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Old November 26, 2010, 12:03 AM   #1
lives in trees
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Grandpa's Hawken...HELP NEEDED!

Hey all, this is my first post.

I have my grandfathers old CVA Hawken, that he built as a kit years ago. Its a percussion. He has since passed, and im looking to get it cleaned up and out in the woods.

I pulled it all apart today, and my findings were as follows.

The lock looks pretty dirty, and it seems as though a new one, or an excellent cleaning is needed. Also the set trigger is very stiff, while the main trigger has alot of creep before it goes off. The barrel is in pretty rough shape. also the brass on the foreend has some pitting in it.

I called CVA and they were absolutely useless.

So, I would like to rebuild it but need some help. Hopefully this is the place to get actual information from those who know the deal. Here we go so please bare with me.

1. Is it possible to get all new replacement brass for this gun to replace the pitted brass and If so where?

2. Where can I get a direct fit replacement lock for it? And how do I know what I need? Is the trigger creep adjustable or the set trigger???

3. Finally, I was told green mountain makes a barrel with a 1:70 or somewhere near there twist for patches/round balls. Does anyon know which I will need or have you used them? If not are there any replacement barrels I can purchase with a better twist rate since I would like to replace it?

I plan to lightly sand down the stock and refinish it as well as replacing all the hardware with fresh brass screws.

I want to get it in top shape once again, but obviously after hours of searching have come up with zero!

Please Help!

Any input is greatly appreciated.
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Old November 26, 2010, 12:37 AM   #2
Hawg
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Once you replace everything on it all you're going to have of your grandfathers rifle is a refinished stock. A CVA Hawken is only worth 100 bucks or so and you're going to spend twice that replacing everything. Why not just clean it up and hang it on a wall and buy another one just like it to use? As far as Green Mountain barrels go they're not a drop in fit for a CVA. They are for the Investarms and TC Hawkens. CVA used a drum breech and everybody else uses a snail or patent breech. You can find everything you need for it on Gunbroker.
http://www.gunbroker.com/Auction/Sea...s=cva%20hawken
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Old November 26, 2010, 12:38 AM   #3
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Another member of the "Jimbob's Benevolent Society for Hopeless Guns"

.... "Hello, I'm Jimbob, and I like guns....(fellow 12-steppers: "Hi, Jimbob!)....... I can't just let these poor basket cases rot......"

I'm Jimbob ..... It'd be cheaper to buy another gun........... but it was Opa's, sooooooooo.....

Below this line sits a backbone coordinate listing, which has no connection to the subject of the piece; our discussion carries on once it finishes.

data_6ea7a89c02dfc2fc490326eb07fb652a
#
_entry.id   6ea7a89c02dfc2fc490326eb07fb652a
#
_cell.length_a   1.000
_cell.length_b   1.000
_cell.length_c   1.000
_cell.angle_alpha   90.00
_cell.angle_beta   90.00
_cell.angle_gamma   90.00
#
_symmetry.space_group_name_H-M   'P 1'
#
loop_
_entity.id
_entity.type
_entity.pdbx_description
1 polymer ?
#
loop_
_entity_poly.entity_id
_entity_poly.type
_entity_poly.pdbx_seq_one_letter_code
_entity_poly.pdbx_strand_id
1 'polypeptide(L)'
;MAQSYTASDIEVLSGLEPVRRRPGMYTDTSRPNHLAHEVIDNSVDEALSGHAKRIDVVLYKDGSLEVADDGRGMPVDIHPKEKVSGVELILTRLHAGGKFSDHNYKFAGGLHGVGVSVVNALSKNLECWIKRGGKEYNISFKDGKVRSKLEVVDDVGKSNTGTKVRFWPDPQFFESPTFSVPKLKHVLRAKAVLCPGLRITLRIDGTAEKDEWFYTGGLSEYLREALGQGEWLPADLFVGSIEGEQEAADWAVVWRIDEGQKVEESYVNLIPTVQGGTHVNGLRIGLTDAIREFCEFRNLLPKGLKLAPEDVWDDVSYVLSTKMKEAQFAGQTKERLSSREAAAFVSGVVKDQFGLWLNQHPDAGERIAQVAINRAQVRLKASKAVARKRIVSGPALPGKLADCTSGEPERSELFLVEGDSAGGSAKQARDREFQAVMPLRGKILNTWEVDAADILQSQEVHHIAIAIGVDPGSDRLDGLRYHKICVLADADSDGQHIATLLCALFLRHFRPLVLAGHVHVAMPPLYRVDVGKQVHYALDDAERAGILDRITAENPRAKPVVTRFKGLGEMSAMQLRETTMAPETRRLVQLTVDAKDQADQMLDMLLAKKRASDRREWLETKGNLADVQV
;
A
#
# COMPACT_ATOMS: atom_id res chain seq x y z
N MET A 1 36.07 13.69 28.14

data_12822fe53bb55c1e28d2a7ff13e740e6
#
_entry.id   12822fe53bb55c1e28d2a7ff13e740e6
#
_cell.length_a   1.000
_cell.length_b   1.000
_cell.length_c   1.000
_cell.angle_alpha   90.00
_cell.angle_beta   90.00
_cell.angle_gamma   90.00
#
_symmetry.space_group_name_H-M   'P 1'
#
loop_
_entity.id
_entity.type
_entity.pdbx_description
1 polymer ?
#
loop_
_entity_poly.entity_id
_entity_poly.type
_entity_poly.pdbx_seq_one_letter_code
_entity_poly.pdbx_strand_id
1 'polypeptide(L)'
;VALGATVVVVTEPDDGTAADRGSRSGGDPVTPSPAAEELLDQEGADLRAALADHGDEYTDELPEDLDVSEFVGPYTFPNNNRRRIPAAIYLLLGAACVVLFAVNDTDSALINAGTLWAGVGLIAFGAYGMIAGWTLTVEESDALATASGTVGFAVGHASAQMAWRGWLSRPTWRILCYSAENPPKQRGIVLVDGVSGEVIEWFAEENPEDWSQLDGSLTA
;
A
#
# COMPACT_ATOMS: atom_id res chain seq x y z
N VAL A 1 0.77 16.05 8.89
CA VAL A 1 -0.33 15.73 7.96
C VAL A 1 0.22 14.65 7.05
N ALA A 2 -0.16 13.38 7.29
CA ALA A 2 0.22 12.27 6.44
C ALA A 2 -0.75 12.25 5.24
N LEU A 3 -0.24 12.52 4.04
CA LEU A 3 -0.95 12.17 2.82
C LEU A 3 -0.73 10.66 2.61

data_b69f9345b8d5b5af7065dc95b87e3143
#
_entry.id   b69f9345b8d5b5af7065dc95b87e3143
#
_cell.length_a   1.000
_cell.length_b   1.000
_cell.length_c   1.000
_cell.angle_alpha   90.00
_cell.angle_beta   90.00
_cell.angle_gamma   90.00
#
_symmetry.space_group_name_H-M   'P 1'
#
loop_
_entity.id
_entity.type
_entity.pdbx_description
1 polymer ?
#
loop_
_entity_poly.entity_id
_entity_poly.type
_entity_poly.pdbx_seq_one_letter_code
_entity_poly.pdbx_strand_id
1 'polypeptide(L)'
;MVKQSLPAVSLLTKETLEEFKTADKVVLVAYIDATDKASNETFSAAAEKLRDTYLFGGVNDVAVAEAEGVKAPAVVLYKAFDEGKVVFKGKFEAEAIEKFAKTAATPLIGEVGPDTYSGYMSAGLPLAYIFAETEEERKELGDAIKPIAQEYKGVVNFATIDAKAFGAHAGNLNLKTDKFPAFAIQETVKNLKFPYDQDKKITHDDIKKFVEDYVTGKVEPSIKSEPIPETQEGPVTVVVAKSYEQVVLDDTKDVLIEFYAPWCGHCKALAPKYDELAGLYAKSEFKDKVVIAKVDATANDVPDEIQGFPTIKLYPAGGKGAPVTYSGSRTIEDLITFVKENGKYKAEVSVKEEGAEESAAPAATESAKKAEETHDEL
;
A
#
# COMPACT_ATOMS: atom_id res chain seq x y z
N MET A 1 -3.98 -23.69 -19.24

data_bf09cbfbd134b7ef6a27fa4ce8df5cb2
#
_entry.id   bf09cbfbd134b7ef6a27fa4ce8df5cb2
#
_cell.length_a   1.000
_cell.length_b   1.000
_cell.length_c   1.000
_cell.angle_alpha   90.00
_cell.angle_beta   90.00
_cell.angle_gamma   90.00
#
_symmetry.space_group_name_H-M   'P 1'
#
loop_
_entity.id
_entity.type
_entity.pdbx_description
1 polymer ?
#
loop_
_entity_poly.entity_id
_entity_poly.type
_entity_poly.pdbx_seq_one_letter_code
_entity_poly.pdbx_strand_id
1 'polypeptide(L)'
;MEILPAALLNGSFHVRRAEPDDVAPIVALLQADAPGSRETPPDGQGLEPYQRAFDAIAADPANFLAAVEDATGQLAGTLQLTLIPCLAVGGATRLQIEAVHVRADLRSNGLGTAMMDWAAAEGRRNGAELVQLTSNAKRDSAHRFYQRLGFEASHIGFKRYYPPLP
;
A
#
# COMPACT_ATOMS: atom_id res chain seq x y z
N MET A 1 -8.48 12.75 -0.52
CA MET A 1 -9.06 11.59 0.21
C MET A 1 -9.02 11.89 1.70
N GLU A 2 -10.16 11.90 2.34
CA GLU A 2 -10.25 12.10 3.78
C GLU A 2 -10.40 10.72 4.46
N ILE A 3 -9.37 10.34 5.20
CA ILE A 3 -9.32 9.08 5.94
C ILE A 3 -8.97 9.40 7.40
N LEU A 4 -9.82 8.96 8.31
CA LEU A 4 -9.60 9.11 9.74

Quote:
I called CVA and they were absolutely useless.
Of course: they want to sell you another gun.

Quote:
1. Is it possible to get all new replacement brass for this gun to replace the pitted brass
Correct me if I'm wrong, Great Hive Mind, but the brass fittings have squat to do with anything but cosmetics, and Brasso does wonders with ........... wait for it ......... brass.

Quote:
2. Where can I get a direct fit replacement lock for it? And how do I know what I need? Is the trigger creep adjustable or the set trigger???
It's a CVA (Walmart of Muzzle Loaders). Clean it up, adjust it the best you can .... if you break it, you are only out a few bucks. Be careful, learn as you go ..... It's a traditional gun .... if you wanted to pay for results, you'd get an in-line .... but where's the fun in that? It's the journey, not the destination: Anybody can buy a round the world ticket, but they can not, in the end, say they have walked this Earth...........

Quote:
3. Finally, I was told green mountain makes a barrel with a 1:70 or somewhere near there twist for patches/round balls. Does anyon know which I will need or have you used them? If not are there any replacement barrels I can purchase with a better twist rate since I would like to replace it?
What twist rate does it have now? What is it FOR? What is it that you are going to use it FOR? Hunting? Best results (IME) are had with bullets, as opposed to round balls ..... I have a flintlock (flinchlock?) .45 cal (1:66 for round ball) and a .50 (1:48 for Minie' ball bullets)caplock Hawken.... I have seen twists as fast as 1:32 for sabot'd pistol bullets.

I have had a lot of fun shooting both of my front stuffers, but when I go Muzzleloader hunting again, it will be with the .50......



My advice: clean it up and shoot it. Go from there. How bad canit be: You are shooting!
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Old November 26, 2010, 09:17 AM   #4
Rifleman1776
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I don't know what you mean by the barrel being in "rough shape". Often a good cleaning and wire brushing will show the barrel to still be serviceable. A pitted brass nosecap isn't fatal. Polish the brass and call the pits 'beauty marks'. Someone who is familiar with muzzle loaders can tune up your trigger/lock in about an hour, it is not a difficult process.
Instead of spending big bucks, I bet you can do most of what is needed yourself to make the rifle a shooter again. The CVA Mountain Rifle (not Hawken) was, and is, a good commercial built rifle.